Weekly Wrap: Go Go Google SMS
By Carlo Longino, Fri Oct 08 08:00:00 GMT 2004

Google finally gets hip to mobile search, Intel moves into the Symbian smartphone market, one company says handset sales are slowing, and more.

Search engine giant Google announced this week an SMS interface for users in the US, offering local business information, price comparisons, definitions and snippets of search results to mobile users via a short code. The service shows that Google has taken to heart mobile users don't have the same needs as PC users, and are merely interested in search-engine results formatted for mobile devices.

Intel this week said it would work with Symbian to develop a reference design for a 3G handset running the smartphone operating system, and that it would work with Nokia to develop chips to support the company's Series 60 platform. While Intel looks to gain ground in the mobile world, Symbian hopes the chip competition for Texas Instruments and STMicroelectronics will help push down component costs, allowing the OS to be used in handsets throughout the market, rather than just high-end devices.

Intel's move also illustrates a growing trend in future handset design to develop devices with not just faster communications abilities, but also more powerful processors and speedier memory to handle the megabit speeds of the future.

Sony Ericsson President Miles Flint predicted this week that growth in the mobile-phone market will slow this year, though as he points out, the growth rate is still high enough to make many industries envious. The question for Flint's company, however is where that slowdown will come -- in mature markets that have seen a lot of replacement sales, an area in which Sony Ericsson has done well, or in emerging markets, where handsets from the like of Nokia have served it well.

While replacement handset sales might be a big boon to device manufacturers, they can cause plenty of headaches for operators, particularly when they're not purchased through a carrier's retail channels. Improperly configured devices can mean that operators miss out on additional service revenues, though some carriers are trying to make things easier for users by using systems that can recognize new devices on their networks and send out over-the-air configuration messages to them automatically, or even by offering something as simple as an address book backup system.

Users frustrated at their carriers over improperly configured devices is one downside to the oh-so-important argument that's long raged on between operators and phone vendors over who "owns" the customer, a battle that the operators look to have won, at least for the time being. Symbian subsidiary UIQ this week announced a new feature of an upcoming version of its interface that allows carriers to quickly and easily customize a number of features in the UI to fit their services and look and feel.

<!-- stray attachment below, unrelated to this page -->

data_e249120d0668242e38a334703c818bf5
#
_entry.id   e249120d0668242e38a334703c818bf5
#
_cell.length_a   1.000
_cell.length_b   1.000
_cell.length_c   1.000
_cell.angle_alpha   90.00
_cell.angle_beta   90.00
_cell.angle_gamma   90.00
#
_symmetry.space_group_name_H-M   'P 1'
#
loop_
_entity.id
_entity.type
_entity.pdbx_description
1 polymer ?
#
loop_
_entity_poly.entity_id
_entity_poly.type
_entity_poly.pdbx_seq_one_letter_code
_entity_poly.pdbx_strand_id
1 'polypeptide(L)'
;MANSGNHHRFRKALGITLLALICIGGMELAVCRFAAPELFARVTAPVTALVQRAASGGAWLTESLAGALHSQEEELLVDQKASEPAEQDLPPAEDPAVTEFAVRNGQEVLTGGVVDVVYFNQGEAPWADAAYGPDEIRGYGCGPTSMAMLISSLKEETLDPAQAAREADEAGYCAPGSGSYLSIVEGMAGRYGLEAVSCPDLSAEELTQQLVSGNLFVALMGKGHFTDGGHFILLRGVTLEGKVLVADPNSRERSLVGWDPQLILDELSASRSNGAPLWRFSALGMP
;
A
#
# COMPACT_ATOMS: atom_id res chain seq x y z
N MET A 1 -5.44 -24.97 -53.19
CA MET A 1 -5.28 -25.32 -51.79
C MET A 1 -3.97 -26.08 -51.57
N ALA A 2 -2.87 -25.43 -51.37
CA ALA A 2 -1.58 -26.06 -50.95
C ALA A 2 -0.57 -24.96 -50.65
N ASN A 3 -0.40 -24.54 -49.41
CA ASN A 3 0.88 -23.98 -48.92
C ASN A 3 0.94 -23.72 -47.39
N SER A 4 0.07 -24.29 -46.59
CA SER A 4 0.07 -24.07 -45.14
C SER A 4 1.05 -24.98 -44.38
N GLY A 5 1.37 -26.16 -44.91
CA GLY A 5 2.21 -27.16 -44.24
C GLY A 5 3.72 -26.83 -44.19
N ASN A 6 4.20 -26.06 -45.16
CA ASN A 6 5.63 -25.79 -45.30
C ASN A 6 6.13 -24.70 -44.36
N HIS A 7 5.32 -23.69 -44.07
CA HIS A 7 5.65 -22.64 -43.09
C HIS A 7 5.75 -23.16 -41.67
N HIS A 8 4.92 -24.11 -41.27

The latest mobile security fear-mongering come courtesy of the latest J2ME MIDP, which some "experts" are saying opens new phones up to hacker attacks. Presumably, since the new MIDP allows Java apps to access parts of handsets previously closed off, including contact data and telephony functions, phones that use it are a security risk. Never mind that it was a features developers clamored for, explaining it would help them build more useful and compelling applications.

One very real mobile security worry is in South Korea, where criminals have been cloning people's handsets, then using them to purchase all kinds of physical goods, highlighting a potential problem of having a device act as a wallet. As the functionality of phones expands, so too must security mechanisms to protect users.

NTT DoCoMo is off to a lot of early success with its FeliCa contactless IC system, which among other things, can can be used to make physical purchases. But the operators is still riding the wave of its prescient move back in the early days of i-mode to focus its resources on creating an environment in which developers could succeed and create successful applications.

European carriers were excited at the prospects of push-to-talk services earlier in the year, but it looks like the hype has worn off, with most operators putting plans to launch PTT on the back burner. While T-Mobile has started service in Germany and Orange launched (several months behind schedule), most other carriers appear to be waiting for some evidence that people will actually use -- and pay for -- PTT on the continent.

Elsewhere on the site this week, Steve Wallage analyzes the impact of grid computing on the mobile space, David Pescovitz gets under your skin with news of implantable medical sensors, and Howard Rheingold makes a note of how one Microsoft researcher is annotating the world with mobile devices.